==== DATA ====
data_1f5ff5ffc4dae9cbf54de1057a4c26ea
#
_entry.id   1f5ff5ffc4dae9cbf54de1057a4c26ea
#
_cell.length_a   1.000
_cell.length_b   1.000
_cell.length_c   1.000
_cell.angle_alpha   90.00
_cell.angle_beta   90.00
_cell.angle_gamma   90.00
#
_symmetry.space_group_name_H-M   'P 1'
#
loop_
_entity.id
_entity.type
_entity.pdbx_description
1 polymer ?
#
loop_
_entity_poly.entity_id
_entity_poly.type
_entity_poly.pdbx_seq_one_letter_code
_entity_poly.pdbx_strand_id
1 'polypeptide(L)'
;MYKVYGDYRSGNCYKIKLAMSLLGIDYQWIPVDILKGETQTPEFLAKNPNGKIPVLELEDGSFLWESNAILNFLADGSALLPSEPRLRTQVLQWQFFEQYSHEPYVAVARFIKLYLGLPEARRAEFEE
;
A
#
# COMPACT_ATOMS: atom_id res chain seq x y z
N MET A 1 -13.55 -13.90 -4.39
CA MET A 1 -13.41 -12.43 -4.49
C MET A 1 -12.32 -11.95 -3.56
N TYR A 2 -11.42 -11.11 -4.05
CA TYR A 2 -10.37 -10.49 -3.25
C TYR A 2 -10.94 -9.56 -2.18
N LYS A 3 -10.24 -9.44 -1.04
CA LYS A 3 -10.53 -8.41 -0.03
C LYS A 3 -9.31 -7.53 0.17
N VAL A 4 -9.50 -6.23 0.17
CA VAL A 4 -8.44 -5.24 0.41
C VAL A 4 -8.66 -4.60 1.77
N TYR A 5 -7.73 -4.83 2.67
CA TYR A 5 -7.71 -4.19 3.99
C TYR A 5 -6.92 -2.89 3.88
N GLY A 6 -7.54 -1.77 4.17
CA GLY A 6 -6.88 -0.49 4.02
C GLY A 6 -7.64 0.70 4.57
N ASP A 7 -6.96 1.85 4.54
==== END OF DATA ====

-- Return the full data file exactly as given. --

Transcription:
data_1f5ff5ffc4dae9cbf54de1057a4c26ea
#
_entry.id   1f5ff5ffc4dae9cbf54de1057a4c26ea
#
_cell.length_a   1.000
_cell.length_b   1.000
_cell.length_c   1.000
_cell.angle_alpha   90.00
_cell.angle_beta   90.00
_cell.angle_gamma   90.00
#
_symmetry.space_group_name_H-M   'P 1'
#
loop_
_entity.id
_entity.type
_entity.pdbx_description
1 polymer ?
#
loop_
_entity_poly.entity_id
_entity_poly.type
_entity_poly.pdbx_seq_one_letter_code
_entity_poly.pdbx_strand_id
1 'polypeptide(L)'
;MYKVYGDYRSGNCYKIKLAMSLLGIDYQWIPVDILKGETQTPEFLAKNPNGKIPVLELEDGSFLWESNAILNFLADGSALLPSEPRLRTQVLQWQFFEQYSHEPYVAVARFIKLYLGLPEARRAEFEE
;
A
#
# COMPACT_ATOMS: atom_id res chain seq x y z
N MET A 1 -13.55 -13.90 -4.39
CA MET A 1 -13.41 -12.43 -4.49
C MET A 1 -12.32 -11.95 -3.56
N TYR A 2 -11.42 -11.11 -4.05
CA TYR A 2 -10.37 -10.49 -3.25
C TYR A 2 -10.94 -9.56 -2.18
N LYS A 3 -10.24 -9.44 -1.04
CA LYS A 3 -10.53 -8.41 -0.03
C LYS A 3 -9.31 -7.53 0.17
N VAL A 4 -9.50 -6.23 0.17
CA VAL A 4 -8.44 -5.24 0.41
C VAL A 4 -8.66 -4.60 1.77
N TYR A 5 -7.73 -4.83 2.67
CA TYR A 5 -7.71 -4.19 3.99
C TYR A 5 -6.92 -2.89 3.88
N GLY A 6 -7.54 -1.77 4.17
CA GLY A 6 -6.88 -0.49 4.02
C GLY A 6 -7.64 0.70 4.57
N ASP A 7 -6.96 1.85 4.54